"He surprised a lot of people and performed out of his skin. Maybe he has improved since his loss, but I do think that it's a good fight and one that I will be paying close attention to because I'd like to be facing one of them in a couple of fights' time, providing that things go to plan."
Without overlooking Rebrasse, will you be staying with the WBC route or is challenging James DeGale for the IBF title a possibility for later in the year?
"I don't know yet, we'll have to wait to see how I come through this fight. At the moment, I'm going for the WBC title because that is the route that I have chosen to go, but if an opportunity came up, I would definitely consider changing it to try to win one of the four recognised world titles. As of now, the WBC route is the best way for me and that is the route that we are going down."
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Martin Murray, who is also from the North-West, has announced that he is moving up to the super-middleweight division. Is that a fight that you potentially see happening at some stage in the near future?
"Yeah I do, he's a good fighter. He's made what is already a quality division even better - the domestic scene over here is great. They aren't really domestic fights though, because a lot of the fighters are top 10 in the world.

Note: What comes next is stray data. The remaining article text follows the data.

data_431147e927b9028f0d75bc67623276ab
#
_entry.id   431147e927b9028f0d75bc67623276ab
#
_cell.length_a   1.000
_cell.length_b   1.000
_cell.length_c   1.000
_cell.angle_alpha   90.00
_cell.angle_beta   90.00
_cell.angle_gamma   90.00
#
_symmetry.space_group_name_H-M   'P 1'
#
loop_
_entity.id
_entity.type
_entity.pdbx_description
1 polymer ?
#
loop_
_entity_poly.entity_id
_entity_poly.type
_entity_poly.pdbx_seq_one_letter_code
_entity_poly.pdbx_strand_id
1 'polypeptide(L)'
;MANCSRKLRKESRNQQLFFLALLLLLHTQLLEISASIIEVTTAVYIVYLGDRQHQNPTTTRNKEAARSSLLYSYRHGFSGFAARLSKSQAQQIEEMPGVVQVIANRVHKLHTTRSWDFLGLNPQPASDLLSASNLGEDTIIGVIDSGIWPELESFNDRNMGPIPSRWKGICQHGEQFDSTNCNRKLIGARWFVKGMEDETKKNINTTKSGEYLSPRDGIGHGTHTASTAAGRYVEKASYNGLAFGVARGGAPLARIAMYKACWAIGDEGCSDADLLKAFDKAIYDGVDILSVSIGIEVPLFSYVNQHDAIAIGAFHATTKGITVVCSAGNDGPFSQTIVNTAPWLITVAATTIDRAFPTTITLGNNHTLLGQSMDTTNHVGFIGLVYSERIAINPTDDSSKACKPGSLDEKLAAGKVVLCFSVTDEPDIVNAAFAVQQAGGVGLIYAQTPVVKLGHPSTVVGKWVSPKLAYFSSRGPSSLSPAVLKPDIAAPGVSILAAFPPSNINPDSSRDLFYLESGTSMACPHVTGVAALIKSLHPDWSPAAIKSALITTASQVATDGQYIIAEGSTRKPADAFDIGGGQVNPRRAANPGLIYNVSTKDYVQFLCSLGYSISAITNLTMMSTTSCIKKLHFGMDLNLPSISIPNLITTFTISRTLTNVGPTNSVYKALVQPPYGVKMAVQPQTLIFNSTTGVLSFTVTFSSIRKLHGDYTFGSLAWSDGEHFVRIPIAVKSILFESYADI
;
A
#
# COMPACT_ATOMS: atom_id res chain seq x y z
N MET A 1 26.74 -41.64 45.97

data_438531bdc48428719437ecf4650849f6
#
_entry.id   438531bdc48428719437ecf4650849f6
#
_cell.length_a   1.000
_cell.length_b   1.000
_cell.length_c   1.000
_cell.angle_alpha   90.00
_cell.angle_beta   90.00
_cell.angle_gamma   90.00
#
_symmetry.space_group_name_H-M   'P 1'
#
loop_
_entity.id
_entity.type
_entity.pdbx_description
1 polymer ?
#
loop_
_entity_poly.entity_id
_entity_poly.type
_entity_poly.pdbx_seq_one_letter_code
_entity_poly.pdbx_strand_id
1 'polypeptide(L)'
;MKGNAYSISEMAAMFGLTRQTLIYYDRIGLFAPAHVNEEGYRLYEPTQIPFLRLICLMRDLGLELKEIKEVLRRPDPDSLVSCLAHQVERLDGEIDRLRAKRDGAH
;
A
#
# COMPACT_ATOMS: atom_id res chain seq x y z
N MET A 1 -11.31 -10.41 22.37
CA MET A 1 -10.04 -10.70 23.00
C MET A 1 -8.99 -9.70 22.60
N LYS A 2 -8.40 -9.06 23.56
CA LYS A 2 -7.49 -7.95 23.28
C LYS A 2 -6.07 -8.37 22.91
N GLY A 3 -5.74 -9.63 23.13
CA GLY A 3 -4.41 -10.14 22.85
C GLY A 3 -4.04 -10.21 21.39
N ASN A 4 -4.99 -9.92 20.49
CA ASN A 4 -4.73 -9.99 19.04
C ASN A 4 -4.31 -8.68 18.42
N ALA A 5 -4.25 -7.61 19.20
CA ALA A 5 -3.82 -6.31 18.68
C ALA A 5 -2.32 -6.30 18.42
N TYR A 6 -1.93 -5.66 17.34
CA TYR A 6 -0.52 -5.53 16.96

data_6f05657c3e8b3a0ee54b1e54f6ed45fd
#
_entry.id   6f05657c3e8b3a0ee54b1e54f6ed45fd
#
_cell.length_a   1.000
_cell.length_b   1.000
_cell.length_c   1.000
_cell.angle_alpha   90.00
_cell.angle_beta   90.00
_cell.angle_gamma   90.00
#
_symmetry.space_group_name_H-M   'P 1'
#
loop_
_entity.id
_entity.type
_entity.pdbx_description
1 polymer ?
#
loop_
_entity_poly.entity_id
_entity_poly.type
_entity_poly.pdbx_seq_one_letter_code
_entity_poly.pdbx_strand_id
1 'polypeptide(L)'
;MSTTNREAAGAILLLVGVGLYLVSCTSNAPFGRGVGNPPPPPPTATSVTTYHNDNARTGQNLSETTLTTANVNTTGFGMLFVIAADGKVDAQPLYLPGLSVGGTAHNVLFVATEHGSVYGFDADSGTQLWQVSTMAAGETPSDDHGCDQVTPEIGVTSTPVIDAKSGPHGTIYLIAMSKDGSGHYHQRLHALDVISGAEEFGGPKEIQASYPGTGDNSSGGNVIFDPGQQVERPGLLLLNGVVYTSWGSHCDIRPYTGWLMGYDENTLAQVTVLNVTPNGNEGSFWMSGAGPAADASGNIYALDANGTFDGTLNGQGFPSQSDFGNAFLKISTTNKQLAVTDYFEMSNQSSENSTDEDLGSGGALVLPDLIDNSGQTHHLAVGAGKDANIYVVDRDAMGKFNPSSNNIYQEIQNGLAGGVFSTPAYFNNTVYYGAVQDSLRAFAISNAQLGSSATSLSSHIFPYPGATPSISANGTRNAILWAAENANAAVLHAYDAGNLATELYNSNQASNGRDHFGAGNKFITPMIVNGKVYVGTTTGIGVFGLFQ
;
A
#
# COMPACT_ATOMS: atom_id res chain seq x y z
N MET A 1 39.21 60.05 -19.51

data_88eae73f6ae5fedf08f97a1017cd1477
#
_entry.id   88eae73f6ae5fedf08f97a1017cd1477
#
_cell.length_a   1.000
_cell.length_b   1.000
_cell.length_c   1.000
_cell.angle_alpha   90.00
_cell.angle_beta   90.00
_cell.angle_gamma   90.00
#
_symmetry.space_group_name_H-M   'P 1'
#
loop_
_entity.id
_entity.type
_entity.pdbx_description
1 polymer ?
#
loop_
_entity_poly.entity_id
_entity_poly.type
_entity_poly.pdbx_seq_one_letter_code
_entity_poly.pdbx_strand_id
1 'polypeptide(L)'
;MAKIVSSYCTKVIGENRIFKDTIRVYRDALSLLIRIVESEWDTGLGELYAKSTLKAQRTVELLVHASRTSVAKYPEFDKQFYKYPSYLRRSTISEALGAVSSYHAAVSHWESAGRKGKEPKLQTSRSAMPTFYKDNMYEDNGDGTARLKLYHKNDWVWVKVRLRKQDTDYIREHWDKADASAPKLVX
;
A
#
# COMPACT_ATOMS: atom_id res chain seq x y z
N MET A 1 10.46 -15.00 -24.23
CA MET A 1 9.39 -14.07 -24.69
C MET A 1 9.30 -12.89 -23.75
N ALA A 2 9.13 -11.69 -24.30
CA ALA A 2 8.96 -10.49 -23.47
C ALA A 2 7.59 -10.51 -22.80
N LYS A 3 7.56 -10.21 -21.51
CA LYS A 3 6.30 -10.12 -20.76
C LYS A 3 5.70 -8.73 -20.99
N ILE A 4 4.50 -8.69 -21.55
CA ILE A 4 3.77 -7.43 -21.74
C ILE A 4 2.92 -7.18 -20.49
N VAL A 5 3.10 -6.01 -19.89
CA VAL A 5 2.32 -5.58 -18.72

"It's a good division and adding Martin Murray to it means that it is another potential fight down the line. As long as we all keep winning, I'm sure that there will be some big fights between us all."
In the past, a potential move to light-heavyweight has been talked about for the future. How long do you see yourself remaining at 168lbs?
"I think I've easily got a couple of years left at this weight. I'm making the weight pretty easy at the minute , and the only reason that I think I may move up at some stage is because I've got the height for it. I think when I mature a bit more, I will probably fill out to 175lbs, but at the moment, I make it comfortable and I'd like to think that I'd remain at this weight long enough to win a world title."
Moving away from boxing, how have you found attracting a lot more media attention over the past 12 months?
"It's been okay, I think I'm getting a lot better at it. It's more a case of getting used to it and practice makes perfect. The more you do it, the more comfortable you feel and you get used to it. If I keep winning, it's only going to get bigger and bigger so hopefully I will have to get used to it.
"I'm enjoying it though. It's nice to get noticed and get my name out there. I've not only got to do my job in the ring but I've also got to do it outside of it as well."
Earlier this year, you, Paul, Stephen and Liam all featured on The One Show on BBC. How did that come about?
"It was mainly to do with my mum. They wanted to speak to my mum who has four lads who are professional boxers, so we went down for it. It was good, she enjoyed the whole day. It was really nice for her because she doesn't get involved in the boxing side of it too much. She supports us, but she doesn't like to watch or go to the fights so it was nice for her to have a bit of the limelight for what she does for us."